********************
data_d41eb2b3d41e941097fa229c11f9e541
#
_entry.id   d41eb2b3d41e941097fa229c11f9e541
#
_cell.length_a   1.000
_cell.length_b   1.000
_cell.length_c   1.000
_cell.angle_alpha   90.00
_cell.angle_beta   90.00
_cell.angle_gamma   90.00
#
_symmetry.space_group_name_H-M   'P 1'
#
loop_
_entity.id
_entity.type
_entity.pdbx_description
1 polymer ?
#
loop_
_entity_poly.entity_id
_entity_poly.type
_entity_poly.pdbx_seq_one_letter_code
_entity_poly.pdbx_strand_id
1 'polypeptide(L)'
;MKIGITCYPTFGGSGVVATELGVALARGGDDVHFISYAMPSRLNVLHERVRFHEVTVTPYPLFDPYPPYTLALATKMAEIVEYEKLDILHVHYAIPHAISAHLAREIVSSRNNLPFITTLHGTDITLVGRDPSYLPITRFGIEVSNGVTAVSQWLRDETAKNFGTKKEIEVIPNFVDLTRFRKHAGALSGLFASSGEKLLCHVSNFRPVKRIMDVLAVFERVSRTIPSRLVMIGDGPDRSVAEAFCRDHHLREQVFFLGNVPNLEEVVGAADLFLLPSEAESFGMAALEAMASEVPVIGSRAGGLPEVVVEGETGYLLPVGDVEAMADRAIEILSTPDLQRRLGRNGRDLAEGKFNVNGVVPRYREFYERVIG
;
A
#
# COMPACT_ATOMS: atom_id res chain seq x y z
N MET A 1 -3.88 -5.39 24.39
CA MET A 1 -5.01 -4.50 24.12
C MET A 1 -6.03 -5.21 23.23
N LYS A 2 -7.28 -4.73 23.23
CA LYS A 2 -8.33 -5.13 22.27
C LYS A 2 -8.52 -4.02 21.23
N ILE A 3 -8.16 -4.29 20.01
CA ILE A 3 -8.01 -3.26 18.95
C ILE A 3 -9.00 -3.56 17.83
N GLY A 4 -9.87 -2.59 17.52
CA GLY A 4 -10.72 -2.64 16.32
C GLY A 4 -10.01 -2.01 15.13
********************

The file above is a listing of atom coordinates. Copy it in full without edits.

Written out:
data_d41eb2b3d41e941097fa229c11f9e541
#
_entry.id   d41eb2b3d41e941097fa229c11f9e541
#
_cell.length_a   1.000
_cell.length_b   1.000
_cell.length_c   1.000
_cell.angle_alpha   90.00
_cell.angle_beta   90.00
_cell.angle_gamma   90.00
#
_symmetry.space_group_name_H-M   'P 1'
#
loop_
_entity.id
_entity.type
_entity.pdbx_description
1 polymer ?
#
loop_
_entity_poly.entity_id
_entity_poly.type
_entity_poly.pdbx_seq_one_letter_code
_entity_poly.pdbx_strand_id
1 'polypeptide(L)'
;MKIGITCYPTFGGSGVVATELGVALARGGDDVHFISYAMPSRLNVLHERVRFHEVTVTPYPLFDPYPPYTLALATKMAEIVEYEKLDILHVHYAIPHAISAHLAREIVSSRNNLPFITTLHGTDITLVGRDPSYLPITRFGIEVSNGVTAVSQWLRDETAKNFGTKKEIEVIPNFVDLTRFRKHAGALSGLFASSGEKLLCHVSNFRPVKRIMDVLAVFERVSRTIPSRLVMIGDGPDRSVAEAFCRDHHLREQVFFLGNVPNLEEVVGAADLFLLPSEAESFGMAALEAMASEVPVIGSRAGGLPEVVVEGETGYLLPVGDVEAMADRAIEILSTPDLQRRLGRNGRDLAEGKFNVNGVVPRYREFYERVIG
;
A
#
# COMPACT_ATOMS: atom_id res chain seq x y z
N MET A 1 -3.88 -5.39 24.39
CA MET A 1 -5.01 -4.50 24.12
C MET A 1 -6.03 -5.21 23.23
N LYS A 2 -7.28 -4.73 23.23
CA LYS A 2 -8.33 -5.13 22.27
C LYS A 2 -8.52 -4.02 21.23
N ILE A 3 -8.16 -4.29 20.01
CA ILE A 3 -8.01 -3.26 18.95
C ILE A 3 -9.00 -3.56 17.83
N GLY A 4 -9.87 -2.59 17.52
CA GLY A 4 -10.72 -2.64 16.32
C GLY A 4 -10.01 -2.01 15.13